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From the U.S. Open to the New York restaurant scene, the death of the grown-up is, um, alive and well. That is, perpetual adolescents are in charge. Which isn't to say they haven't been for a long time, but some new observers are beginning to notice--even at The New York Times. "Pump Up the Cacophony: The Days of Etiquette Are Over at the U.S. Open" declares one headline over a feature about bratty crowd behavior. "Business Is Hot, But the Vibe Is Cool," reports a Food Section round-up of new restaurants that seem to offer everything except, as the article puts it, "formality."

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Michael J. Mooney of the Dallas Morning News has unearthed a maturity-challenged new subculture (at least new to me): grown men in the 40s and 50s who will do anything to … skateboard. Often ducking the police, these middle-aged thrashers jump the fences of closed motels to sip beer and grind their boards across the empty pools. They trespass into back yards. They swarm local skate parks, speeding past kids half their age. They also own their own businesses. They have families and mortgages and disposable incomes."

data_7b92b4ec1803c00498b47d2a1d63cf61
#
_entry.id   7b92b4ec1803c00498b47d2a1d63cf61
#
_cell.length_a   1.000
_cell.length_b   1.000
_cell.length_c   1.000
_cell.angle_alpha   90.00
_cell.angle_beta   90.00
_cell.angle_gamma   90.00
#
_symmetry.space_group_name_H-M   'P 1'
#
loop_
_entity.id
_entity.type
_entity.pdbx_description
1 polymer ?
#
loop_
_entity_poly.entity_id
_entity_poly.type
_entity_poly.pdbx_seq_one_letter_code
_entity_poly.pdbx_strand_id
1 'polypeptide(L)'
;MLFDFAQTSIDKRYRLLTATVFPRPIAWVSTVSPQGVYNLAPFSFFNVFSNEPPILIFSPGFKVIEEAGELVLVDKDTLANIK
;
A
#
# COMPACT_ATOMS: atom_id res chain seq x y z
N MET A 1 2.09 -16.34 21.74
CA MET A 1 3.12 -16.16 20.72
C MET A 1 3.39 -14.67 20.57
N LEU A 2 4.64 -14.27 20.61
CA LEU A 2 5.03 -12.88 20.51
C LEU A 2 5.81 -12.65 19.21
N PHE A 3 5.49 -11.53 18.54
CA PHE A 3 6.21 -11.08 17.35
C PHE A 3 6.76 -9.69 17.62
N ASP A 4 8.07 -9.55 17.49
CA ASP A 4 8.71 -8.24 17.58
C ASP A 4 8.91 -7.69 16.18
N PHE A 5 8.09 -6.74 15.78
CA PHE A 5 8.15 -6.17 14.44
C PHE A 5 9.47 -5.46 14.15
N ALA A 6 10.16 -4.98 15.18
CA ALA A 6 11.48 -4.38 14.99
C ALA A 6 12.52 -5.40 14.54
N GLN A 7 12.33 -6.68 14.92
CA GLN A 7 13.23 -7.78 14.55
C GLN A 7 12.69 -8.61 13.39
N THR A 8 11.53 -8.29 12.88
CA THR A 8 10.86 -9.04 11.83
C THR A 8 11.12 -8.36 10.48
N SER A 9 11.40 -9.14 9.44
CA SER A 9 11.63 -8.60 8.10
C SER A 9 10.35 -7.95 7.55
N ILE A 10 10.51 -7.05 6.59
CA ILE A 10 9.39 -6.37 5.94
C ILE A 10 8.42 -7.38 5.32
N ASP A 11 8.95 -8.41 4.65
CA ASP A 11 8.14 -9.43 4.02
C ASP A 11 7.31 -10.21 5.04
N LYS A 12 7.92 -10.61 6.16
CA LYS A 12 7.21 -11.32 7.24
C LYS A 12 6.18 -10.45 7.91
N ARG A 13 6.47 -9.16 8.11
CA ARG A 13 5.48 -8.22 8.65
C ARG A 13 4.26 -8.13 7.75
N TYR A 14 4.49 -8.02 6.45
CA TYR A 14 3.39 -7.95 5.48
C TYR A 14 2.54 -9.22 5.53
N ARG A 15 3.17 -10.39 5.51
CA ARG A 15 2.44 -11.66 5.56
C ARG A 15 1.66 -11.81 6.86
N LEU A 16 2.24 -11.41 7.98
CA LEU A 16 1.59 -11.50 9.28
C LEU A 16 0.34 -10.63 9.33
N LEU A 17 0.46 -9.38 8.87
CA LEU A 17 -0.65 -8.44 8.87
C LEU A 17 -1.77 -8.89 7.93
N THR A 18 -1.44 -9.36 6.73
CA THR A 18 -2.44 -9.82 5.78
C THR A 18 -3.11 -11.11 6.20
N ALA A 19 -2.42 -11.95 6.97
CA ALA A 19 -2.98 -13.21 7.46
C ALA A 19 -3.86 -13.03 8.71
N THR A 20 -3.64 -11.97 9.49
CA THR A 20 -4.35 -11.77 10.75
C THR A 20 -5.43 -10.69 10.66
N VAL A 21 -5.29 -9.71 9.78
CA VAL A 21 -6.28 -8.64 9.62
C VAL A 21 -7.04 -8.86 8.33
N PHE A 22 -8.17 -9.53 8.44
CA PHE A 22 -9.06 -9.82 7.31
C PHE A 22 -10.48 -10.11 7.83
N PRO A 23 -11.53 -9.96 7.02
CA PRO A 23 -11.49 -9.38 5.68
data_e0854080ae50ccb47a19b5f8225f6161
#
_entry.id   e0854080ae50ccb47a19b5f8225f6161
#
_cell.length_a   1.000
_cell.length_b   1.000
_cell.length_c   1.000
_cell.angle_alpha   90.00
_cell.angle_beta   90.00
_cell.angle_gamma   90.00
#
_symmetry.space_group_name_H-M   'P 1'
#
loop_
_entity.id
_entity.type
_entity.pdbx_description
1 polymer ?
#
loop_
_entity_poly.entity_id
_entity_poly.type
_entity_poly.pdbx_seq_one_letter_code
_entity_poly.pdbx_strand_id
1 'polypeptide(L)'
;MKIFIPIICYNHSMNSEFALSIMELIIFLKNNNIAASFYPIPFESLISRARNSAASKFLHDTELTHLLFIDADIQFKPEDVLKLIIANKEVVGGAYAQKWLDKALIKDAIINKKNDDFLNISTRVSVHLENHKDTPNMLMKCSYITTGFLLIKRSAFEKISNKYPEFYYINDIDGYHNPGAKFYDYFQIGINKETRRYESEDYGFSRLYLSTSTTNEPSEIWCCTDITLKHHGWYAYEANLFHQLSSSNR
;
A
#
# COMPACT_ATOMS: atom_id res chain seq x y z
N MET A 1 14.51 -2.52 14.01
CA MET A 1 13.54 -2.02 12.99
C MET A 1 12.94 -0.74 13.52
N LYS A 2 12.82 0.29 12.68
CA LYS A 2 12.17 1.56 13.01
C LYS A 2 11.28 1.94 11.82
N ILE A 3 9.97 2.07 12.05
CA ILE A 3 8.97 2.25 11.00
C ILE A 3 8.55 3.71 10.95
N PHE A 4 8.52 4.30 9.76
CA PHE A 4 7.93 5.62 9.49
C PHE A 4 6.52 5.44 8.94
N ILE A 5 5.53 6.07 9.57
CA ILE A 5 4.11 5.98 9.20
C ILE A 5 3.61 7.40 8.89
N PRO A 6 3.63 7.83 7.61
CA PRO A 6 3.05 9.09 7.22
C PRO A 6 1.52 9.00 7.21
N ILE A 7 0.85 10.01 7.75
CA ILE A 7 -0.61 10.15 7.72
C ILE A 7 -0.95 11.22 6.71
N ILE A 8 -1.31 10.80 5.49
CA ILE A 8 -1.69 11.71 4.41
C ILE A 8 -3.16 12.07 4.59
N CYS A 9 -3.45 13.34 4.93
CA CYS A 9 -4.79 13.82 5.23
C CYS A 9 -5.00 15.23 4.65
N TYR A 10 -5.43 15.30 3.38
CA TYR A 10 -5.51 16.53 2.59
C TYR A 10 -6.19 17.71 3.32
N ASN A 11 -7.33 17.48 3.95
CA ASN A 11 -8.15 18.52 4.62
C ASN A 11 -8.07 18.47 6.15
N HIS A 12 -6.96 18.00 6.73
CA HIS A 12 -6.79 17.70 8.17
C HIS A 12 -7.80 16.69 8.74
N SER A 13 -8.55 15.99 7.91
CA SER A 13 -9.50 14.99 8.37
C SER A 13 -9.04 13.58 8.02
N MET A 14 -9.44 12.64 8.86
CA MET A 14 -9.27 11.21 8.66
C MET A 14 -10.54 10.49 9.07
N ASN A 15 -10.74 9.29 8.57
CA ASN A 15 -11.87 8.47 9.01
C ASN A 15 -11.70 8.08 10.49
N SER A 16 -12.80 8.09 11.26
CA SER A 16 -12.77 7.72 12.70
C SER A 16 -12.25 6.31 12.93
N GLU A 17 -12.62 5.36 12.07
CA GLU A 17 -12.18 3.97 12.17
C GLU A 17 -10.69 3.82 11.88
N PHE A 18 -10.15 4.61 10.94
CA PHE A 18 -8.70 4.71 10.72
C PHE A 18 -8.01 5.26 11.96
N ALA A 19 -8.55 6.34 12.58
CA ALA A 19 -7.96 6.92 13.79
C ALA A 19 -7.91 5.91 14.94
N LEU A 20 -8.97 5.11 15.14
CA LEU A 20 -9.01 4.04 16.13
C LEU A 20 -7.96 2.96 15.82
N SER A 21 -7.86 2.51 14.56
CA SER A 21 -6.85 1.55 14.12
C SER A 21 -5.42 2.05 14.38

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   Ten years after the death of Diana, Princess of Wales, transformed Great Britain into a massive spasm of emotion—something Time magazine’s Michael Elliott approvingly puts down to Britain’s emergence as a “modern” nation--Elliott is beginning to wonder whether it was really such a good idea to trade “the virtues--the Roman virtues, an earlier generation would have called them--of restraint, stoicism and quiet, private mourning” for Venting Unlimited. Here’s his conclusion: 

    “I thought modern Britain showed the best of itself in the week after Diana died: a feeling and a compassion and an openness to emotional expression that it had for too long kept bottled up. But perhaps--as stock markets stumble and wars drag on--these are sterner times than the mid-1990s, ones when the virtues of reason, reserve and order become apparent. You can't fuel a society on flowers alone.”

    Hmmm. Are these thoughts the sober stirrings of a revitalized appreciation of the virtue of restraint? Not exactly. The...